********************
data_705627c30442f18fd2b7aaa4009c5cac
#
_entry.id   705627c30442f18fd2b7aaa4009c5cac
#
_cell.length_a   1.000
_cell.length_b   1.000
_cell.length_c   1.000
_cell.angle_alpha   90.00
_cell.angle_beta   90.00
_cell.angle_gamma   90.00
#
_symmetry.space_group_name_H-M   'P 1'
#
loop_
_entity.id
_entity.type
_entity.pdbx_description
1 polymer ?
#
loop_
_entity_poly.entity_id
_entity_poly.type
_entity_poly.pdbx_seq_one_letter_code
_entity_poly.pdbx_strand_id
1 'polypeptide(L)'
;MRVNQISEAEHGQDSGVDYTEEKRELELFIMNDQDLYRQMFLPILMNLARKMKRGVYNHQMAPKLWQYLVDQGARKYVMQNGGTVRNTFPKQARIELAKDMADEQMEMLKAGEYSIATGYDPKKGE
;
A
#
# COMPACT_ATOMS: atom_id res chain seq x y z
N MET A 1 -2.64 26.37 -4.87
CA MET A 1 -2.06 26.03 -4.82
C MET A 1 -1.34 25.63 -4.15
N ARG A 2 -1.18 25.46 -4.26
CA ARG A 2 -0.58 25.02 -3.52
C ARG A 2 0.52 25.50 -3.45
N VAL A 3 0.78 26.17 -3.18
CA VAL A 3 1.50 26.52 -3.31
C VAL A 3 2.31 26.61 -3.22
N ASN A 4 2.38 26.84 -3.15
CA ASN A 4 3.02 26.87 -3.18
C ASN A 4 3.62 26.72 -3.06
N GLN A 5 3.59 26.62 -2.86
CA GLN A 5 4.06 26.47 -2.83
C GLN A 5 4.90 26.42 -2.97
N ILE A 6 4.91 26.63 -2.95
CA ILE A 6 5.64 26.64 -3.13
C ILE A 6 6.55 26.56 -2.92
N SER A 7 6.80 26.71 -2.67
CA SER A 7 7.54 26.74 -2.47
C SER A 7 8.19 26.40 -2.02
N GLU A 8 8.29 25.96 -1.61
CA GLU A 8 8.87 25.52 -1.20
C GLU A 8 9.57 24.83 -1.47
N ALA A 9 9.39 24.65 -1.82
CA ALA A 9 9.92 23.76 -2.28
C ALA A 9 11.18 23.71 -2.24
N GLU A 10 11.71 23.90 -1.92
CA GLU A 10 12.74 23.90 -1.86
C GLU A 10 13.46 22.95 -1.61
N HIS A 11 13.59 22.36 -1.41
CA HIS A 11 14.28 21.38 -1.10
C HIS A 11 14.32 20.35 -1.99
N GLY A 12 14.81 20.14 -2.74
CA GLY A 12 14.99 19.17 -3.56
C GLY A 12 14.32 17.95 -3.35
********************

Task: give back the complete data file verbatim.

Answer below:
data_705627c30442f18fd2b7aaa4009c5cac
#
_entry.id   705627c30442f18fd2b7aaa4009c5cac
#
_cell.length_a   1.000
_cell.length_b   1.000
_cell.length_c   1.000
_cell.angle_alpha   90.00
_cell.angle_beta   90.00
_cell.angle_gamma   90.00
#
_symmetry.space_group_name_H-M   'P 1'
#
loop_
_entity.id
_entity.type
_entity.pdbx_description
1 polymer ?
#
loop_
_entity_poly.entity_id
_entity_poly.type
_entity_poly.pdbx_seq_one_letter_code
_entity_poly.pdbx_strand_id
1 'polypeptide(L)'
;MRVNQISEAEHGQDSGVDYTEEKRELELFIMNDQDLYRQMFLPILMNLARKMKRGVYNHQMAPKLWQYLVDQGARKYVMQNGGTVRNTFPKQARIELAKDMADEQMEMLKAGEYSIATGYDPKKGE
;
A
#
# COMPACT_ATOMS: atom_id res chain seq x y z
N MET A 1 -2.64 26.37 -4.87
CA MET A 1 -2.06 26.03 -4.82
C MET A 1 -1.34 25.63 -4.15
N ARG A 2 -1.18 25.46 -4.26
CA ARG A 2 -0.58 25.02 -3.52
C ARG A 2 0.52 25.50 -3.45
N VAL A 3 0.78 26.17 -3.18
CA VAL A 3 1.50 26.52 -3.31
C VAL A 3 2.31 26.61 -3.22
N ASN A 4 2.38 26.84 -3.15
CA ASN A 4 3.02 26.87 -3.18
C ASN A 4 3.62 26.72 -3.06
N GLN A 5 3.59 26.62 -2.86
CA GLN A 5 4.06 26.47 -2.83
C GLN A 5 4.90 26.42 -2.97
N ILE A 6 4.91 26.63 -2.95
CA ILE A 6 5.64 26.64 -3.13
C ILE A 6 6.55 26.56 -2.92
N SER A 7 6.80 26.71 -2.67
CA SER A 7 7.54 26.74 -2.47
C SER A 7 8.19 26.40 -2.02
N GLU A 8 8.29 25.96 -1.61
CA GLU A 8 8.87 25.52 -1.20
C GLU A 8 9.57 24.83 -1.47
N ALA A 9 9.39 24.65 -1.82
CA ALA A 9 9.92 23.76 -2.28
C ALA A 9 11.18 23.71 -2.24
N GLU A 10 11.71 23.90 -1.92
CA GLU A 10 12.74 23.90 -1.86
C GLU A 10 13.46 22.95 -1.61
N HIS A 11 13.59 22.36 -1.41
CA HIS A 11 14.28 21.38 -1.10
C HIS A 11 14.32 20.35 -1.99
N GLY A 12 14.81 20.14 -2.74
CA GLY A 12 14.99 19.17 -3.56
C GLY A 12 14.32 17.95 -3.35